I think the main problem is that we are not patriotic enough. We don’t really see ourselves being as good as overseas people. I mean it’s good that we compare ourselves with other people, but when we don’t show our own people the same support that we show to foreign artists, it’s going to be tough. For example, if you have RM5 and you get to choose between watching Celine Dion and Siti Nurhaliza, which will you choose? This says it all about our mentality, about us not being supportive enough towards local artists. We need to realise that our people are just as talented, and can be just as good with each other’s support. Giving that support allows us to grow and take it further. For most commercial brands, when they see that you don’t have a strong following from the public, they don’t want to invest in you. In a way, it’s a vicious cycle where one thing leads to another.
How have technology and social media changed the game for you?
Technology has certainly enabled individuals to produce and share their own contents, but most of the devices, machines and softwares that we use still cost US dollars, and, with our declining Ringgit, we are unable to charge accordingly in order to cover the cost. And with technology opening up a whole new world of possibilities, I actually feel very insecure. I have seen so many multi-talented people coming up on social media. They can produce, act, rap, dance, etc; they have the looks, the style, so I feel that I need to work harder. Having said that, it has also allowed us to pick up new skills and find new inspirations easily. For example, even though I don’t play any instrument, I can easily pick it up and make my own music online. It’s just a matter of whether I have the time.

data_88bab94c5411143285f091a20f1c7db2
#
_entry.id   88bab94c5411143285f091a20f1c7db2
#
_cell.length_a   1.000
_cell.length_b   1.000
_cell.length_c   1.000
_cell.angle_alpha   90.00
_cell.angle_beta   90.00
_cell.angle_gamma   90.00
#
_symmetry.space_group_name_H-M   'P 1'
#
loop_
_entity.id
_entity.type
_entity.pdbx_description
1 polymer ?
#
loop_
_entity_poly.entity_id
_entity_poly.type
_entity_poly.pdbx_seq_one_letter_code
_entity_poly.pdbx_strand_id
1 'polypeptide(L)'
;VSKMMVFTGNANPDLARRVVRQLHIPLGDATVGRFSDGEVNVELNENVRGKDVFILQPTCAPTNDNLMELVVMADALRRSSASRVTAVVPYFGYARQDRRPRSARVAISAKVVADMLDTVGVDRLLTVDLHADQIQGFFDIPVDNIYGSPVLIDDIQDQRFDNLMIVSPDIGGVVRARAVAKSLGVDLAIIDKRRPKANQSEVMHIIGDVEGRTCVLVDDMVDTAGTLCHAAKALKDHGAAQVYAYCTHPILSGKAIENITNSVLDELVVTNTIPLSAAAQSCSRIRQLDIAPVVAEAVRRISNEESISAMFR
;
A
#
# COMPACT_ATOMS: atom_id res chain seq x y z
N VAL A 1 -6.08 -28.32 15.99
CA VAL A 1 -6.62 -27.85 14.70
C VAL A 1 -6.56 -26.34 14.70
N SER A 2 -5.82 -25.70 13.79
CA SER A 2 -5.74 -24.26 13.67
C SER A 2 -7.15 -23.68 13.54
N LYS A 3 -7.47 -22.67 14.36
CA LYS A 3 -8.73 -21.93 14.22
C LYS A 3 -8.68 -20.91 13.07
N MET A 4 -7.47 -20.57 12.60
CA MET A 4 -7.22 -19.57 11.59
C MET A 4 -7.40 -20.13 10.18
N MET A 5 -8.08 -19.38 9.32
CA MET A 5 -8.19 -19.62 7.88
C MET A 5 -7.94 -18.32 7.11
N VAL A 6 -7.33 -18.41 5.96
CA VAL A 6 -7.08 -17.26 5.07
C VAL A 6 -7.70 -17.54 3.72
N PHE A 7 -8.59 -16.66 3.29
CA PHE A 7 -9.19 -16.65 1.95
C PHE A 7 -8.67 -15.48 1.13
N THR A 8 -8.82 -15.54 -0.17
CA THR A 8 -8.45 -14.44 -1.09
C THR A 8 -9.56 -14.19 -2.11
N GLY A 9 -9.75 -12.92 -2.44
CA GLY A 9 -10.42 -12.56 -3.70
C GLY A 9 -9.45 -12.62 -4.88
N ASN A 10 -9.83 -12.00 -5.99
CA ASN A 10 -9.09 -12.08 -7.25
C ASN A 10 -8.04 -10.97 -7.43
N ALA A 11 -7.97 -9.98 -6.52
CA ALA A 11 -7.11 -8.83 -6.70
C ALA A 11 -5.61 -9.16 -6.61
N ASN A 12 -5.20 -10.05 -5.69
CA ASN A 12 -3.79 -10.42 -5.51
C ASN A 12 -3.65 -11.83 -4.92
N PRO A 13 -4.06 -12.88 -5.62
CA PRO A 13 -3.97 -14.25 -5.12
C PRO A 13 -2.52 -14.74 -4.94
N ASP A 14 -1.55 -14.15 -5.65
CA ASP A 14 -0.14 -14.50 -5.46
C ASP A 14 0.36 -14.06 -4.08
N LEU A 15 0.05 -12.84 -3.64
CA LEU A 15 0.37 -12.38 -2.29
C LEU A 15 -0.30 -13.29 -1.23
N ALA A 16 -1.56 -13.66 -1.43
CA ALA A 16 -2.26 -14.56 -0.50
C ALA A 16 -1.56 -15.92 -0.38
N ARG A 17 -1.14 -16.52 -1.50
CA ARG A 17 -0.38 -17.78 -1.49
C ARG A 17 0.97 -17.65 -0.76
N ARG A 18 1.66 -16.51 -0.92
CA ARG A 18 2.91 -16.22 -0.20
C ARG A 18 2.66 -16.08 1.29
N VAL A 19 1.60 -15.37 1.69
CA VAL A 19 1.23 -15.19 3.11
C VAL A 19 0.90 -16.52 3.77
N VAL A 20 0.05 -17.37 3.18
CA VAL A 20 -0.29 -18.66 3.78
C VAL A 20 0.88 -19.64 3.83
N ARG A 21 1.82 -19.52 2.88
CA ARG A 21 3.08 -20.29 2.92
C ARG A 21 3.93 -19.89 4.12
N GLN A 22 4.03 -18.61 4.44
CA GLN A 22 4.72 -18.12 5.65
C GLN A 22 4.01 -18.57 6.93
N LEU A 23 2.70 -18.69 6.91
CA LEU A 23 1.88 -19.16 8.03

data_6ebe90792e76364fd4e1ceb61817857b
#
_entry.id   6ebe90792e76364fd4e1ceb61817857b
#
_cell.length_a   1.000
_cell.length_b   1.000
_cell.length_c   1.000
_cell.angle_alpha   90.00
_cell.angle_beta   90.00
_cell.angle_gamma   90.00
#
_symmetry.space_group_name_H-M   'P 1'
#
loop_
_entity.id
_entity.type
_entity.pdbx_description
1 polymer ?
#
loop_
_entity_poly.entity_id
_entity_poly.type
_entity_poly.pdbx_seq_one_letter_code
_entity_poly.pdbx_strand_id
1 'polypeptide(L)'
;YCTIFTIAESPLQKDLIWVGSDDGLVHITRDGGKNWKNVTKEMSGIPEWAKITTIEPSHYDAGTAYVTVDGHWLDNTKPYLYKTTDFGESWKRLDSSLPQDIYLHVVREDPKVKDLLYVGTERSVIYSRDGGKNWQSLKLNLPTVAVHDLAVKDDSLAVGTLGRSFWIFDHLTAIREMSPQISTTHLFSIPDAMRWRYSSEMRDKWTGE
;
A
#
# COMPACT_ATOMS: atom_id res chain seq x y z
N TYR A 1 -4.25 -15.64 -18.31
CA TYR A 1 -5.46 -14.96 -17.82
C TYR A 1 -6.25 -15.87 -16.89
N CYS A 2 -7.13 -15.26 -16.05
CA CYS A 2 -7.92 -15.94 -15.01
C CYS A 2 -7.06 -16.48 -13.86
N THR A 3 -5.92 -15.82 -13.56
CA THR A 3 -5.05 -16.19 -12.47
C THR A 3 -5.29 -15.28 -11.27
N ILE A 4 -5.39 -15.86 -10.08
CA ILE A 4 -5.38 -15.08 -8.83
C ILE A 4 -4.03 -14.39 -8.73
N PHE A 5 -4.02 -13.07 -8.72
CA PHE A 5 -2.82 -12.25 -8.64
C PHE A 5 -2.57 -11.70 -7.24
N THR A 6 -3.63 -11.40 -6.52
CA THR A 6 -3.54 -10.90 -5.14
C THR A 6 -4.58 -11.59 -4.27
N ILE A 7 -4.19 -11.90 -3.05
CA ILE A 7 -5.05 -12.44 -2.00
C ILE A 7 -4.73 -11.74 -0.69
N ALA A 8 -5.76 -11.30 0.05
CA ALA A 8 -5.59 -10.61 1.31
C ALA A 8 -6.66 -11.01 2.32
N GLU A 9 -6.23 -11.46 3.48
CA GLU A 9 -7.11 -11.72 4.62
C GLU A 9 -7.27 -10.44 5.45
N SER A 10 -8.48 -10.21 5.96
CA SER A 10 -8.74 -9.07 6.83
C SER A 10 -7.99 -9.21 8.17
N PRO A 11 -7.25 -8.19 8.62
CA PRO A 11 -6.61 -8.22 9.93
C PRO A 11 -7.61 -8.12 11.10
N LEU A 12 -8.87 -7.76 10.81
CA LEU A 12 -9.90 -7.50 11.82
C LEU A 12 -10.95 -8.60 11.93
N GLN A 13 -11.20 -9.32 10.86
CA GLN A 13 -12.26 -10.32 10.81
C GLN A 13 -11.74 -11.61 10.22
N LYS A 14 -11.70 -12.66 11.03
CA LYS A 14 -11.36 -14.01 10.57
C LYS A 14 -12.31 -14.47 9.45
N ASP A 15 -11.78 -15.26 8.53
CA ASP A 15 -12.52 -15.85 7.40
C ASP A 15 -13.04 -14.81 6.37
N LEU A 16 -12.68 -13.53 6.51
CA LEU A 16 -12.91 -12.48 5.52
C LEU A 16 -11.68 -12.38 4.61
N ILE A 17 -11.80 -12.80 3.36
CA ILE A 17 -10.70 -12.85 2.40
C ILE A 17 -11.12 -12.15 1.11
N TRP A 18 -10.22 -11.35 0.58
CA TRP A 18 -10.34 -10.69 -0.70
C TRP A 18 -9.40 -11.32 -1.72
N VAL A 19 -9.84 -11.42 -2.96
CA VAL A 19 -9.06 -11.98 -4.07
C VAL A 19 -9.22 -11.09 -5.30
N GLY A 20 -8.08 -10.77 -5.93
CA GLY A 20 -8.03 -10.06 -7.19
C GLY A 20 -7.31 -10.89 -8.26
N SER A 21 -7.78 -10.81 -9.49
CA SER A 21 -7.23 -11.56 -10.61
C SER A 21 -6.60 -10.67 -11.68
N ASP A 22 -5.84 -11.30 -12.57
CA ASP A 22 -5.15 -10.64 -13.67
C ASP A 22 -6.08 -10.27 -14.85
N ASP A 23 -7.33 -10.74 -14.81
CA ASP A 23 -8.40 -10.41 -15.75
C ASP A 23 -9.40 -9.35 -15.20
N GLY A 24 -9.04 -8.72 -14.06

What is your approach to coping with pressure and stress from social media?
I’ve learnt to focus on the moment and to give the job at present my 200%. This way, I can safely know that I’ve done my best and move on to the next job without having to worry about what I could have done better.
How do you feel about your professional journey so far?
I would say that it hasn’t been an easy journey. I’ve had many falls and I have failed a thousand times, knocked on many doors and talked to labels after labels, clients after clients. It hasn’t been easy, but I’m very thankful to the people who have given me support including those in media, fashion, music, commercial brands like Bvlgari, and those who believe in me and take me seriously. Often people who know me from my performances on screen or from social media assume that I’m just a kid. I actually like to talk to people about work very much, about collaborating, sharing ideas and learning as much as possible. I’m not a bookworm, I can’t learn by studying. I learn from experience. While working on a commercial with Reuben Kang of Jinnyboy, I shared some ideas with him and mentioned that I was interested in directing something of my own, and he offered to give me pointers. I felt relieved that someone saw the potential in me.
What personal input do you normally bring to your music?
My ideas usually revolve around the creative direction, the visuals, the look and feel, and the genre, but when it comes to writing, I leave it to the professionals because I’m not musically trained. At the end of the day, I want the song to be a success story.
What are you up to next?
I’m scheduled to go on set in October for a new series on TV3 Samarinda. I’m one of the main cast, together with Nazim Othman, Nad Zainal and Elvina Mohamad. I will also be starring in a new Malay film coming out next year, and we’re planning to do a school tour next year, too. Because most people still think of me as an actor, Universal Music is trying to balance that out with the school tour in universities, which will lead to a concert at the end of the year. The tour will be a good chance for me to hone my live skills. I just love the vibes from a live audience. My biggest dream is to have a whole hall of audience singing along with me. In addition, we are planning to have my first English solo single as well as an English track in collaboration with another artist. My producer is in talks with a rapper in the US, so hopefully that goes through.
Photography by Eric Chow / Blink Studio; Art Direction and Styling by Joyce Lim; Assisted by Grace Naramol and Amber Goh; Make-Up by Joey Yap; Hair by Cody Chua